Strauss-Kahn cannot claim diplomatic immunity: US judge
In a major legal setback to former IMF chief Dominique Strauss-Kahn, a US judge today ruled that he does not enjoy diplomatic immunity in a sexual assault lawsuit against him, rejecting his motion to dismiss the case and paving the way for the suit to head to trial in New York.
Judge Douglas McKeon of Supreme Court of the State of New York in the Bronx ruled that 62-year-old French cannot claim diplomatic immunity in the case since he had resigned from his post of Managing Director at the International Monetary Fund months before the civil lawsuit was filed by hotel maid Nafissatou Diallo in August last year.
A one-time French presidential hopeful, Strauss-Kahn was arrested and was slapped with criminal charges after Diallo alleged he had sexually assualted her in his hotel suite in May 2011. The criminal charges were however dropped against Strauss-Kahn in August last year after prosecutors said they could not prove the charges "beyond a reasonable doubt" due to the lack of credibility in Diallo's accounts of the incident.
Strauss-Kahn had then sought dismissal of the civil lawsuit, which Diallo had filed on August 8, citing that the court did not have subject matter jurisdiction over the case since he enjoyed diplomatic immunity in his position as IMF chief.
In the civil lawsuit, Diallo sought damages for injuries and other losses she "suffered" due to the sexual assaut.
McKeon, in his 12-page ruling handed down today, denied Strauss-Kahn's motion for dismissal of the civil lawsuit. McKeon began ruling with a Japanese proverb used in IMF's 2011 annual report that said,"The reputation of a thousand years may be determined by the conduct of one hour".
The judge said Strauss-Kahn had resigned from his IMF post on May 18, 2011 after which he was indicted on criminal charges. He had not sought diplomatic immunity during the criminal case against him.
Diallo had contended in her case that Strauss-Kahn did not enjoy diplomatic immunity and the only immunity he had was "residual" related to actions he performed in furtherance of matters related to the IMF.
The judge said "Strauss-Kahn cannot eschew immunity in an effort to clear his name only to embrace it now in an effort to deny Diallo the opportunity to clear hers. Indisputably, as Managing Director of the IMF, Strauss-kahn enjoyed some type of immunity, either 'absolute' as he contends, which would spare him from criminal or civil liability in this country, even on matters strictly personal or unrelated to the IMF, or 'functional' or 'official acts' immunity which only relates to activities in furtherance of the business of the IMF and would be of no benefit to him as to the claims asserted in this lawsuit," the judge said.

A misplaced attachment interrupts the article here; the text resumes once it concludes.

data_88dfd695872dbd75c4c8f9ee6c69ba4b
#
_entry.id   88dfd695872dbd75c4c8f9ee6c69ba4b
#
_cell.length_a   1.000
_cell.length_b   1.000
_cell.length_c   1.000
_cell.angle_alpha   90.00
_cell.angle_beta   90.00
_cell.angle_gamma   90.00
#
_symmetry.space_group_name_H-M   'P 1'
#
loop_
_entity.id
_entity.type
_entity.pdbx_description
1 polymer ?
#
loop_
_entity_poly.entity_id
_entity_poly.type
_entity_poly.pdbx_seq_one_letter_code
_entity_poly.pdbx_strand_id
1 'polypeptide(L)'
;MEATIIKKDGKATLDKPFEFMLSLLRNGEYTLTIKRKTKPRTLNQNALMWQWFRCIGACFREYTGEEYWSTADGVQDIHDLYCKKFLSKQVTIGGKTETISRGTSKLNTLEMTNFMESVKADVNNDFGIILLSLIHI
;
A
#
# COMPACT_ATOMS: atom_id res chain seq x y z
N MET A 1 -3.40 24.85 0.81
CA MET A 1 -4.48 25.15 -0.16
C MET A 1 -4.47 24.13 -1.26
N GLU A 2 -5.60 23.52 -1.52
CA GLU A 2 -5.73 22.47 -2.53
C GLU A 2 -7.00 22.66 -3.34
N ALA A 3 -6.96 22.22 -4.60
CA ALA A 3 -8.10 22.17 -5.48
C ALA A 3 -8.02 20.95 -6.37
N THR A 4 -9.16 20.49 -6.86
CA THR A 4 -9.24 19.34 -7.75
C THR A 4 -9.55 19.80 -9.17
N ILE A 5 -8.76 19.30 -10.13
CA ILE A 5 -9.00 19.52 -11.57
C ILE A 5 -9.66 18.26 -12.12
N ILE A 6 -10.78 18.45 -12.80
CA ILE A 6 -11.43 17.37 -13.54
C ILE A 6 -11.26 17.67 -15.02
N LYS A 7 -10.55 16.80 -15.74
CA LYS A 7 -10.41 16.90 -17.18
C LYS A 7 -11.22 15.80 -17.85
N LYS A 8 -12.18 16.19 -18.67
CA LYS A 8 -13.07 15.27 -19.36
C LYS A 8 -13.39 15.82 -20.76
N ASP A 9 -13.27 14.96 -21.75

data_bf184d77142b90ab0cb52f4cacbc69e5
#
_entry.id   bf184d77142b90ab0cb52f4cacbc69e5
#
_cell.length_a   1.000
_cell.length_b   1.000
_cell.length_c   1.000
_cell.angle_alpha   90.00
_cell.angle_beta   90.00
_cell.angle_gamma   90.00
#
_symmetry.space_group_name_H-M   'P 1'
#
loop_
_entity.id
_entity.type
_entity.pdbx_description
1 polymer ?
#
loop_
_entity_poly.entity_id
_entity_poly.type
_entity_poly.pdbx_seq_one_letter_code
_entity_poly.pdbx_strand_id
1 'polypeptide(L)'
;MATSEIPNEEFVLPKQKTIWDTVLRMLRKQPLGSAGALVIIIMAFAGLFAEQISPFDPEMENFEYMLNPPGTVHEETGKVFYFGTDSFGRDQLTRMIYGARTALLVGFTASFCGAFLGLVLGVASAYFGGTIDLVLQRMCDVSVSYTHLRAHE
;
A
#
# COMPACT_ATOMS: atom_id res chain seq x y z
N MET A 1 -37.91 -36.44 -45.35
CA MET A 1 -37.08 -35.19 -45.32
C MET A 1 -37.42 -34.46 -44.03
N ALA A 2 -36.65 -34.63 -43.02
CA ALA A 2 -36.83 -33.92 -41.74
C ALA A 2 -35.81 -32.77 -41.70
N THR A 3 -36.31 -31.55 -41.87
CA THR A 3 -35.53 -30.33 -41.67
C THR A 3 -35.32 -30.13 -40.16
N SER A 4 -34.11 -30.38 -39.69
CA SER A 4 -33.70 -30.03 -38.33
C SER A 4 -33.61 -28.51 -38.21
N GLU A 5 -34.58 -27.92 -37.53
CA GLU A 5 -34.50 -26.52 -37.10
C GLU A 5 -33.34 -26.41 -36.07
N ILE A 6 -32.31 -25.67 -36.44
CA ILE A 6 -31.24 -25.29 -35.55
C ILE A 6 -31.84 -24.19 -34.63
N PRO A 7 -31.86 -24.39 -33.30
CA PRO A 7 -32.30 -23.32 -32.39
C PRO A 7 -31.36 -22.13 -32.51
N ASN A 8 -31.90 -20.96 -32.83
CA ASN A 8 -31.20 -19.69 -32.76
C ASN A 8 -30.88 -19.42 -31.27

McKeon however added that for his motion to dismiss the suit, Strauss-Kahn must establish he enjoyed absolute immunity even after he had resigned from the IMF in May 2011. The judge said Strauss-Kahn should have had "absolute" diplomatic immunity till at least August 8, the day when Diallo had filed the civil lawsuit.
"Confronted with well settled law that his voluntary resignation from the IMF terminated any immunity which he enjoyed... Strauss-Khan, throws (legally speaking that is) his own version of a Hail Mary pass by asserting that once he was arrested and put under house arrest in New York he becomes eligible for diplomatic immunity".
The judge said Strauss-Kahn was neither an employee of the IMF, a diplomatic envoy or diplomatic agent, let alone a member of the diplomatic corps after May 18 and if Strauss-Kahn was entitled to absolute immunity, "as he contends", there "was ample opportunity before now to assert it.